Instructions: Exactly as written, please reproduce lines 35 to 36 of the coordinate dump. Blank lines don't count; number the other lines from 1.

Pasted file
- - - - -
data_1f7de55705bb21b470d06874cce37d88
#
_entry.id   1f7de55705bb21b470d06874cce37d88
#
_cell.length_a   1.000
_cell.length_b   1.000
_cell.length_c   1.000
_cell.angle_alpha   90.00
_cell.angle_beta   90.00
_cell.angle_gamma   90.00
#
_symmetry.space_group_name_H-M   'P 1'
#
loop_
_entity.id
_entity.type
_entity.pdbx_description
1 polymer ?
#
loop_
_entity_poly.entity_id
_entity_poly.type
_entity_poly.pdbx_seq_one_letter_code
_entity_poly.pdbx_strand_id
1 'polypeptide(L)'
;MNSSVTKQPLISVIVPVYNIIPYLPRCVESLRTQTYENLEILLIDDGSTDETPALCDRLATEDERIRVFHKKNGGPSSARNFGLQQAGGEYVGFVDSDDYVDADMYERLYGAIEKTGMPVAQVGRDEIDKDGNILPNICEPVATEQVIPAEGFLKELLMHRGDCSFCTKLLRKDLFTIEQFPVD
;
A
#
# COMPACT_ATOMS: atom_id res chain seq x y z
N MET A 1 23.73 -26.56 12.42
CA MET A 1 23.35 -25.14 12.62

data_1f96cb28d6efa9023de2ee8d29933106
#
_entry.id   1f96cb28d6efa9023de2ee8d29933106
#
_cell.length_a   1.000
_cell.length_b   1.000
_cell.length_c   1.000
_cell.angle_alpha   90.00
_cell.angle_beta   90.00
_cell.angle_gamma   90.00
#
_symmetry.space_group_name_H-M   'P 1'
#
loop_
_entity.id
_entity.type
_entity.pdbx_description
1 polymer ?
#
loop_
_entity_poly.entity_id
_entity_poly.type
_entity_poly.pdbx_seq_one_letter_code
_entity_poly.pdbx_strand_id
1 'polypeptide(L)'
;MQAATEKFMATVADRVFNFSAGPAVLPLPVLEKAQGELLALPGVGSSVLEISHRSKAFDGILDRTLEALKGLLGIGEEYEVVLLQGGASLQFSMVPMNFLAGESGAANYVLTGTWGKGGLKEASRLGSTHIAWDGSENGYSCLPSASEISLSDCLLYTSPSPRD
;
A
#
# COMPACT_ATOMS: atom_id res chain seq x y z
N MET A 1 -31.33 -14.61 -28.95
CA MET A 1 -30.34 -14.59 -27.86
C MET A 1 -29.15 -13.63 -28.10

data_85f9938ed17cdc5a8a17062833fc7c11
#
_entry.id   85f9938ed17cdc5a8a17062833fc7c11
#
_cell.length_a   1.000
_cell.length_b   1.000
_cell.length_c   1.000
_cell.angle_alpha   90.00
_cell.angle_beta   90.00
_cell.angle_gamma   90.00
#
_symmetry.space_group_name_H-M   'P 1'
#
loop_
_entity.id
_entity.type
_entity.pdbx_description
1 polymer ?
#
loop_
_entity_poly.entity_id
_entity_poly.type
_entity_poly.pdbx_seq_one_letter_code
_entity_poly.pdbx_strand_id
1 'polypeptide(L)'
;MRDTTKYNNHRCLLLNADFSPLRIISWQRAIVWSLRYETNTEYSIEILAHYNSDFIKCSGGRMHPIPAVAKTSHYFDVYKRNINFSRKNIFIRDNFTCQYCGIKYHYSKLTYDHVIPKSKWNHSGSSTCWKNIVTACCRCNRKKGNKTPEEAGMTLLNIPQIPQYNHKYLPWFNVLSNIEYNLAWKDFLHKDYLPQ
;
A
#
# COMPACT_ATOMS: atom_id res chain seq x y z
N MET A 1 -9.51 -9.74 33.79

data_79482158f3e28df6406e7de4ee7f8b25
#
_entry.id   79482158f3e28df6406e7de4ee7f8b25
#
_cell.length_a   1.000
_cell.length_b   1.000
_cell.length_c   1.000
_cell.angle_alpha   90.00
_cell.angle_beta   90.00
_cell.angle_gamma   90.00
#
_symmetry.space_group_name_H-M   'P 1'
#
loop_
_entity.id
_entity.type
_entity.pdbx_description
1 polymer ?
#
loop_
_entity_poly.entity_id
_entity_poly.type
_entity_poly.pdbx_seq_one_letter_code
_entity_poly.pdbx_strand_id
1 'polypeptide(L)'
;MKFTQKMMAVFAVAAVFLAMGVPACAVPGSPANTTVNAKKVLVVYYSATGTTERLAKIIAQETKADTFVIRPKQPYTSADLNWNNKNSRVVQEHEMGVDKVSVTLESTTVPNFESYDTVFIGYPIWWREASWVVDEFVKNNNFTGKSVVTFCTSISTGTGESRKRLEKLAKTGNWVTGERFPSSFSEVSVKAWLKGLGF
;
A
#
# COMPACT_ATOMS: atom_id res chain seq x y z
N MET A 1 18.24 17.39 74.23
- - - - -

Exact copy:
_entry.id   1f96cb28d6efa9023de2ee8d29933106
#